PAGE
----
We love cloud services like Box, Dropbox, iCloud, and Skydrive, but the latter two are integrated directly into operating systems, and according to at least one expert at Kaspersky Lab, that’s not cool, with this feature providing a security risk for consumers.
According to Wayne Kirby at internet security group Kaspersky Lab, Skydrive could pose a serious risk to consumer security thanks to the unknown actual physical locations for where files stored on the Skydrive are.
“There is always a risk associated with storing personal information in the cloud,” said Kriby, Kaspersky’s Product Specialist for the Australia and New Zealand region. “The main reason being, unlike an external hard drive that sits in your living room, you don’t know where your data is actually sitting – it could be anywhere in the world and could potentially be accessed by anyone if adequate security measures aren’t put in place.”
With Skydrive, Windows 8 is one of the few operating systems to come preinstalled with a shortcut to an online storage system, meaning that any file saved to your Skydrive folder are uploaded to your Skydrive account, sharable on any other device that supports a Skydrive app or website, including a phone, tablet, or full-size computer.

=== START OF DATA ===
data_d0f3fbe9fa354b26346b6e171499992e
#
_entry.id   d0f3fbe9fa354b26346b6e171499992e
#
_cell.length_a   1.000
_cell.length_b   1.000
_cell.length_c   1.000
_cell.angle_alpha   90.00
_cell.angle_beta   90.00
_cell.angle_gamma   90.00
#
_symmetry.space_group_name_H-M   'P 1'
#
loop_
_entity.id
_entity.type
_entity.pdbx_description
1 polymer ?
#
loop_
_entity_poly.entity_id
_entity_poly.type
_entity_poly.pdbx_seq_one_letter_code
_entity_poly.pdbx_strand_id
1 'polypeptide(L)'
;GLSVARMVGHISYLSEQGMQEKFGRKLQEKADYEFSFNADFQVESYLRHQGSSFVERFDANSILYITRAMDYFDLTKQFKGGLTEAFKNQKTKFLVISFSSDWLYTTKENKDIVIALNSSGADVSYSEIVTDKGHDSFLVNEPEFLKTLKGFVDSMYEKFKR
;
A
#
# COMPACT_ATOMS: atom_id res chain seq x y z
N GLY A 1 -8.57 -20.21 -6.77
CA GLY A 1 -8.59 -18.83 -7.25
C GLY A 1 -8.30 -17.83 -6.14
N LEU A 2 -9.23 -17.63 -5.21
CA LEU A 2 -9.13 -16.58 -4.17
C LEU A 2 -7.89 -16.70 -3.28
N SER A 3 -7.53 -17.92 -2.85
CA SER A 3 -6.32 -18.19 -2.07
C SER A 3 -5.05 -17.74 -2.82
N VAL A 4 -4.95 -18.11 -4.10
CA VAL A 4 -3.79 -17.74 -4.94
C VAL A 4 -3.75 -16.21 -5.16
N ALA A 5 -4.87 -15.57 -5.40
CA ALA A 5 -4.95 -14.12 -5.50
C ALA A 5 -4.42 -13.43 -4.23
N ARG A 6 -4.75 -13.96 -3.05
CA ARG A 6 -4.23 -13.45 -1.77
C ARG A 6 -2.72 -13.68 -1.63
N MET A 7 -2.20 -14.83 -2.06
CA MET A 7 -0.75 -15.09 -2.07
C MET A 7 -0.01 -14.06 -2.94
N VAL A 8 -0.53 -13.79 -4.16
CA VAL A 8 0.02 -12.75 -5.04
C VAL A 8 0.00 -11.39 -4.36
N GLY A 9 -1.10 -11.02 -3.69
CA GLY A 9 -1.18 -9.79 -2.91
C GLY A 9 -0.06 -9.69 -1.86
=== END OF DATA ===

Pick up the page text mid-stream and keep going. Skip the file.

Previous versions of Windows support online storage services including Skydrive and Dropbox, but you had to install them yourself.
“Of course, consumers also have access to cloud storage on Windows 7 and other operating systems,” continued Kirby, “however Windows 8 is quite different in that SkyDrive is built directly into the operating system, inadvertently increasing hackers’ ability to access your personal files.”
But Windows isn’t the only operating system that has this pitfall, with Mac OS having a similar flaw, thanks to the iCloud drive now being included as part of Apple’s operating system.
“[iCloud] can be as equally vulnerable as Windows Skydrive due to the availability and accessibility to iCloud,” Kirby added.
“As with Skydrive, iCloud is embedded into the Mac OSX. The username and password are installed and readily available for use, with many users not entering their password details on a regular basis.
“iCloud can also be accessed on a Windows computer by the use of an application. In short, the requirement for not needing to consistently enter user credentials opens up the vulnerability, it’s like leaving your key in the door when you go out.”
Ultimately, operating system security is never fool proof, but a form of internet security software can always help, and even if personal files are found, this can at least help minimise risk for intruders taking over your system. These sorts of issues can affect any operating system, so if you don’t have some form of internet security, it’s time to get with the times.